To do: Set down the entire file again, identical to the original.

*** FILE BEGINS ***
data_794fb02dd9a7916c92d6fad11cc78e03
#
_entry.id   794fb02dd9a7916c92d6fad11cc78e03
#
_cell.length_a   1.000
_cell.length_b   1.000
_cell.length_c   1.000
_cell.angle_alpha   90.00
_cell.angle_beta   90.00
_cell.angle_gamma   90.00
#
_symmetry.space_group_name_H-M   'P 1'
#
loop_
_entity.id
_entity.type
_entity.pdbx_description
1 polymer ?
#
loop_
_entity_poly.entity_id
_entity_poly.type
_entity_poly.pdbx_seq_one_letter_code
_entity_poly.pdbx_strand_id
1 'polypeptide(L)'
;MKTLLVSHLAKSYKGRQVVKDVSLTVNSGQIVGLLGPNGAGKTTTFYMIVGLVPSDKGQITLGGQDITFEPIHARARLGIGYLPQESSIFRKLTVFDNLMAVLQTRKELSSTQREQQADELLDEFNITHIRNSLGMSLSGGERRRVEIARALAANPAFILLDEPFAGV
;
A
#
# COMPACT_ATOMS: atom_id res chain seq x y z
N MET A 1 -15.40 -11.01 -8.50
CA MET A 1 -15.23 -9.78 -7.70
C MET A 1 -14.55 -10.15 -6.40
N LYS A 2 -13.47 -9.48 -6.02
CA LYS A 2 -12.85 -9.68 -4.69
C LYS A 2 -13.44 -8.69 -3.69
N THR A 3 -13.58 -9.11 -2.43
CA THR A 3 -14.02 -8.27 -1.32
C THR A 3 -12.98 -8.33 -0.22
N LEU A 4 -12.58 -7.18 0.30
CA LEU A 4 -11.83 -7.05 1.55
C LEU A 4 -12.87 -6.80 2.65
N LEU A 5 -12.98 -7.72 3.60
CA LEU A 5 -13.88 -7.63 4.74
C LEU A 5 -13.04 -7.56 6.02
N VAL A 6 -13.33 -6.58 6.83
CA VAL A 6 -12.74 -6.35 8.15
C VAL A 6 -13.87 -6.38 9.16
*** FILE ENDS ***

data_794fb02dd9a7916c92d6fad11cc78e03
#
_entry.id   794fb02dd9a7916c92d6fad11cc78e03
#
_cell.length_a   1.000
_cell.length_b   1.000
_cell.length_c   1.000
_cell.angle_alpha   90.00
_cell.angle_beta   90.00
_cell.angle_gamma   90.00
#
_symmetry.space_group_name_H-M   'P 1'
#
loop_
_entity.id
_entity.type
_entity.pdbx_description
1 polymer ?
#
loop_
_entity_poly.entity_id
_entity_poly.type
_entity_poly.pdbx_seq_one_letter_code
_entity_poly.pdbx_strand_id
1 'polypeptide(L)'
;MKTLLVSHLAKSYKGRQVVKDVSLTVNSGQIVGLLGPNGAGKTTTFYMIVGLVPSDKGQITLGGQDITFEPIHARARLGIGYLPQESSIFRKLTVFDNLMAVLQTRKELSSTQREQQADELLDEFNITHIRNSLGMSLSGGERRRVEIARALAANPAFILLDEPFAGV
;
A
#
# COMPACT_ATOMS: atom_id res chain seq x y z
N MET A 1 -15.40 -11.01 -8.50
CA MET A 1 -15.23 -9.78 -7.70
C MET A 1 -14.55 -10.15 -6.40
N LYS A 2 -13.47 -9.48 -6.02
CA LYS A 2 -12.85 -9.68 -4.69
C LYS A 2 -13.44 -8.69 -3.69
N THR A 3 -13.58 -9.11 -2.43
CA THR A 3 -14.02 -8.27 -1.32
C THR A 3 -12.98 -8.33 -0.22
N LEU A 4 -12.58 -7.18 0.30
CA LEU A 4 -11.83 -7.05 1.55
C LEU A 4 -12.87 -6.80 2.65
N LEU A 5 -12.98 -7.72 3.60
CA LEU A 5 -13.88 -7.63 4.74
C LEU A 5 -13.04 -7.56 6.02
N VAL A 6 -13.33 -6.58 6.83
CA VAL A 6 -12.74 -6.35 8.15
C VAL A 6 -13.87 -6.38 9.16